The UK Government has been told to ensure clean electricity becomes cheaper than gas to heat homes as Patrick Harvie launches his contentious plans to "supercharge the move to heat pumps".

The Scottish Government’s zero carbon buildings minister will launch his consultation on legislation for his heat in buildings strategy that was first published in 2021.

Under the strategy, newly-built properties will be banned from installing gas boilers from April 2024.

By 2028, private rented homes will need to meet the new EPC C standards which will take the heating system such as a boiler or a heat pump into account, while the same rules will apply for all domestic homes by 2033 – ahead of all buildings being on zero direct emissions heating systems by 2045.

High energy efficiency standards are crucial for heat pumps to be as effective as possible.

But the estimated cost of converting all buildings to have sustainable heating systems as part of Scotland’s 2045 net zero target is at least £33 billion, while the Scottish Government has only pledged £1.8 billion so far – with the majority expected to come from the private sector.

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Ahead of the consultation on his draft legislation, which is due to be rolled out in 2025, the chief executive of the Climate Change Committee (CCC), has called on the UK Government to update the pricing of electricity and gas to “super-charge” heat pumps.

The majority of electricity generation in Scotland comes from renewable sources and is seen as a simple method of cleaning up other parts of the economy such as electric cars.

Currently, electricity in the UK costs more than gas, due to taxes and levies including carbon taxes on electricity but not gas, making the electricity-to-gas ratio cost high.

In order for heat pumps to reduce costs, energy efficiency measures such as upgrading windows and installing insulation are usually required.

Heat pumps, when fully installed along with energy efficiency measures, reduce the demand for energy and therefore use less electricity to heat a home.

It is thought deployment of heat pumps could reduce energy demand across residential buildings by up to 40%.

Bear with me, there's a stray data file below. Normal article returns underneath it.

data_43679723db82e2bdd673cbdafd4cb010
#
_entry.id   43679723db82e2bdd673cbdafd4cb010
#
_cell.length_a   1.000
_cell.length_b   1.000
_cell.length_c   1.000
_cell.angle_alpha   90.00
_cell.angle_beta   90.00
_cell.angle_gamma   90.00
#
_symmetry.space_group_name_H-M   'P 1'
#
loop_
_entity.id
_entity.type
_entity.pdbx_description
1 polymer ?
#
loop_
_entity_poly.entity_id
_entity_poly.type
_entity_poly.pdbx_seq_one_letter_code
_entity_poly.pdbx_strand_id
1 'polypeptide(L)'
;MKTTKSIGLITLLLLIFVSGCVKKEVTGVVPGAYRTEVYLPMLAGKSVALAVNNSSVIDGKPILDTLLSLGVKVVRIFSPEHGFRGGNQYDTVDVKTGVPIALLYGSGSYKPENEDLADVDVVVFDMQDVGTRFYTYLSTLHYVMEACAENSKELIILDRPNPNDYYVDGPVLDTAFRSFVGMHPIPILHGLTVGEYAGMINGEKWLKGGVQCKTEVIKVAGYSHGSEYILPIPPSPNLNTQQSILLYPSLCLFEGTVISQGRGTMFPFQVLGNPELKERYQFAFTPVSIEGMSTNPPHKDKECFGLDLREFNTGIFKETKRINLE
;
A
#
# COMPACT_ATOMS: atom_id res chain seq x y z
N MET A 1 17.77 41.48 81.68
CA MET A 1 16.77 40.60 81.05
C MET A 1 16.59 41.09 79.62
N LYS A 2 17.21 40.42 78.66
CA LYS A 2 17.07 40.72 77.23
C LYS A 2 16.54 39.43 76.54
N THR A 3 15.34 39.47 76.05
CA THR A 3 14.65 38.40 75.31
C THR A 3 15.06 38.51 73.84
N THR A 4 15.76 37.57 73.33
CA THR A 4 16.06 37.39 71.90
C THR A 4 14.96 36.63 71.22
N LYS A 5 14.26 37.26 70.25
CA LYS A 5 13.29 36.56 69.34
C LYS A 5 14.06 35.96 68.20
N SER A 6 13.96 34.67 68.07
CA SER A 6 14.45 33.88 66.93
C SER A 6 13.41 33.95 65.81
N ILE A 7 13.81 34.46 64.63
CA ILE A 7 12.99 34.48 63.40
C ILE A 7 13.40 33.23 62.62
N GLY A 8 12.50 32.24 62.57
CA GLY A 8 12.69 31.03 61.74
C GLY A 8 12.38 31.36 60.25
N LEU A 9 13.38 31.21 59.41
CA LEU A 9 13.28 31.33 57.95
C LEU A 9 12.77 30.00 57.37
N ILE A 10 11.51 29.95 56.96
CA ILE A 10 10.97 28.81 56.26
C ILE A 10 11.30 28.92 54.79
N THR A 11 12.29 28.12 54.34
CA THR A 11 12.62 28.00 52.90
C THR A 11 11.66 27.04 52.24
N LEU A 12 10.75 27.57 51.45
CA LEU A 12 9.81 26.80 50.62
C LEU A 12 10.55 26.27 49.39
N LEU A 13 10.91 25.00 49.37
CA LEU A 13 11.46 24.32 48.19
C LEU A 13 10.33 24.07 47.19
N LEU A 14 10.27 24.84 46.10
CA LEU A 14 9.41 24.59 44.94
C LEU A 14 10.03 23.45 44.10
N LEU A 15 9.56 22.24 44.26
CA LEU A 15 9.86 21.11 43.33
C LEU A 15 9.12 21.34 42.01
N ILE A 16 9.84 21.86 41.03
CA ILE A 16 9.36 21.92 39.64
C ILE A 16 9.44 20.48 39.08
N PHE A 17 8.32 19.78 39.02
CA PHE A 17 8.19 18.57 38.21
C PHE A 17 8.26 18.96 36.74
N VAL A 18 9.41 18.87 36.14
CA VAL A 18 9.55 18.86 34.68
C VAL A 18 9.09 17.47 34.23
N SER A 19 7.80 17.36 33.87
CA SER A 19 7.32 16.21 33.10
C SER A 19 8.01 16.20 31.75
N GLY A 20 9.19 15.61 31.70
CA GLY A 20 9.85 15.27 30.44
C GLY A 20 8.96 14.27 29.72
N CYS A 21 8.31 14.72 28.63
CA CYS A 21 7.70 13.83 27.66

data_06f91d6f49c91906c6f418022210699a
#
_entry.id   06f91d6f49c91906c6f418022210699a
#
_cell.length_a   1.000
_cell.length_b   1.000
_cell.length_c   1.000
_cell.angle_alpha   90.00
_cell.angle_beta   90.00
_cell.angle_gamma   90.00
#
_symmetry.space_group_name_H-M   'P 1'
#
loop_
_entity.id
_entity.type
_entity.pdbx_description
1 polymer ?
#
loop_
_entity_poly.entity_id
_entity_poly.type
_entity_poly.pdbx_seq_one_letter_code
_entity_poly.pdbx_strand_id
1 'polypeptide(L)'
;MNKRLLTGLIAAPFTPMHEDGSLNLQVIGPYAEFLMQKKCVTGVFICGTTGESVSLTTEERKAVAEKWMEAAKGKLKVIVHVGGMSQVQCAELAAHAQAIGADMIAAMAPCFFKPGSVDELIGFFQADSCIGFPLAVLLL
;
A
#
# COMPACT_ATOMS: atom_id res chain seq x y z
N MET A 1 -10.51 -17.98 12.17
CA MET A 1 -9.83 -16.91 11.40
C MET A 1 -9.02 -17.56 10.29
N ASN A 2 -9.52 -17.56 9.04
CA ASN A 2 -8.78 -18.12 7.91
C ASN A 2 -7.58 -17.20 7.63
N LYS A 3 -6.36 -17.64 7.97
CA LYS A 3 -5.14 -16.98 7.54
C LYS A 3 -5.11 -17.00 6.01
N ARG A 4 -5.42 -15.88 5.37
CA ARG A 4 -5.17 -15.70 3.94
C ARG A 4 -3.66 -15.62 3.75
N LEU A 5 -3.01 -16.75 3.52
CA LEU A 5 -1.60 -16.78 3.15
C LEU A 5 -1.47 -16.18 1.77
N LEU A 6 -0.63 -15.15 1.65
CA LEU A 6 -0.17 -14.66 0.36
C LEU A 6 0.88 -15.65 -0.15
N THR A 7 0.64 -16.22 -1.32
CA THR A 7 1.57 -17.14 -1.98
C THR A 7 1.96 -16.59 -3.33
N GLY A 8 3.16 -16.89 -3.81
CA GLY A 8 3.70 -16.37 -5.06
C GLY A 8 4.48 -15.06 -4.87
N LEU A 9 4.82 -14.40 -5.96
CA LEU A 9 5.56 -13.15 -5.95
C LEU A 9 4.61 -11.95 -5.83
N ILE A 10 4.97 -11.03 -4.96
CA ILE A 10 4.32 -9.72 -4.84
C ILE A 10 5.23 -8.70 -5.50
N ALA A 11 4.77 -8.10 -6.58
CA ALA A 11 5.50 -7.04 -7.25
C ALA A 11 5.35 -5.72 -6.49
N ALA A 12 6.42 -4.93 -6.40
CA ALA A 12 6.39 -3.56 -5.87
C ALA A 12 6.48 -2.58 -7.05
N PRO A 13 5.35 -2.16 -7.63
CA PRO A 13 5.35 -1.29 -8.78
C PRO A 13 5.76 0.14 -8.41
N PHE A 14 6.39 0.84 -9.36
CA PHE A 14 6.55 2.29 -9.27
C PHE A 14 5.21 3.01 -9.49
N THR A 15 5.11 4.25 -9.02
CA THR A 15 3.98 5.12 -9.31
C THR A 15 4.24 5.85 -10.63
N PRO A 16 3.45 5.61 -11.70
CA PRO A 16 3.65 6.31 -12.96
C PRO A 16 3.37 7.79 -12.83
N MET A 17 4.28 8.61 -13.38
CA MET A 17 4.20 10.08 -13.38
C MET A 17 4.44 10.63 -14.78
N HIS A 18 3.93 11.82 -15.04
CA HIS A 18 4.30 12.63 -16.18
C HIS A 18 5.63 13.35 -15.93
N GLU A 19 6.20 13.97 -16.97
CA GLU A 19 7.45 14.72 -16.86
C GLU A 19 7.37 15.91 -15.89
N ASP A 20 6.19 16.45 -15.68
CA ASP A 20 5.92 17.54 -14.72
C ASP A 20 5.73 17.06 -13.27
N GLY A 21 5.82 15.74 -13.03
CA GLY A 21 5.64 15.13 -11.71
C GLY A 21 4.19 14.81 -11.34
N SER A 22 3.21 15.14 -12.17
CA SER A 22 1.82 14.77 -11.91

Read more: UK heat pumps information war is typical climate delay

A study from the UK Energy Research Centre, published this year, warned that “the potential efficiency gains of switching to heat pumps do not fully translate to monetary savings in households’ bills”.

The report stresses that “heat pumps are almost three times more energy efficient on average than gas boilers”, but warns that “historically, electricity has been more expensive than gas”.

The UK Government told The Herald that rebalancing the price between electricity and gas was a “long-term” ambition.

CCC chief executive Chris Stark, the Scottish Government’s former director of energy and climate change, told MPs on the Commons Environmental Audit Committee: “The most important policy of all for achieving net zero, particularly over the next 10 years would be to make electricity cheaper than fossil fuels.

The Herald: Climate Change Committee chief executive, Chris StarkClimate Change Committee chief executive, Chris Stark (Image: PA)

“If you could do that in a broad way, you would supercharge the move to heat pumps, for example, or to electric cars, or the use of electricity in industry in a way that you would struggle, frankly, with line-by-line incentives.”

Mr Harvie has made similar calls in recent months.

Writing in the Scottish Government’s heat in buildings strategy update, published last month, the Scottish Greens co-leader claimed that “the UK Government still fails to match Scotland’s ambition”.

Pointing to Rishi Sunak watering down net zero policies including requirements for renewable heating in England, Mr Harvie added: “Its recent decisions to roll back on existing net zero commitments represent a betrayal of current and future generations, and present serious implications for Scotland’s climate ambitions.

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“The UK Government must urgently publish its proposals for rebalancing gas and electricity prices, make progress on a clean heat market mechanism, including requirements on suppliers to install zero emissions heating, and bring forward its decision on the future of the gas grid."

The progress report insists that the Scottish Government will continue to press Tory ministers in London to “follow through on its commitment to publish proposals to rebalance energy bill costs, while ensuring those at risk of fuel poverty are supported, so that the running costs of clean heating systems are comparable to fossil fuel systems”.

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A Department for Energy Security and Net Zero spokesperson said: “We are looking at a range of options for longer-term energy market reform, including the rebalancing of gas and electricity prices.

“Our main priority, however, remains making sure energy bills more affordable. That’s why we’re running the Energy Price Guarantee to April next year and continuing to support the most vulnerable, with three million households expected to benefit from the £150 Warm Home Discount, £900 for those on means-tested benefits, and an extra £150 for disabled people.

“We are also working in ensuring we boost our energy security and lower our exposure to volatile gas prices by continuing to a build a strong, home-grown renewable energy alongside tapping into our domestic oil and gas supply in the North Sea.”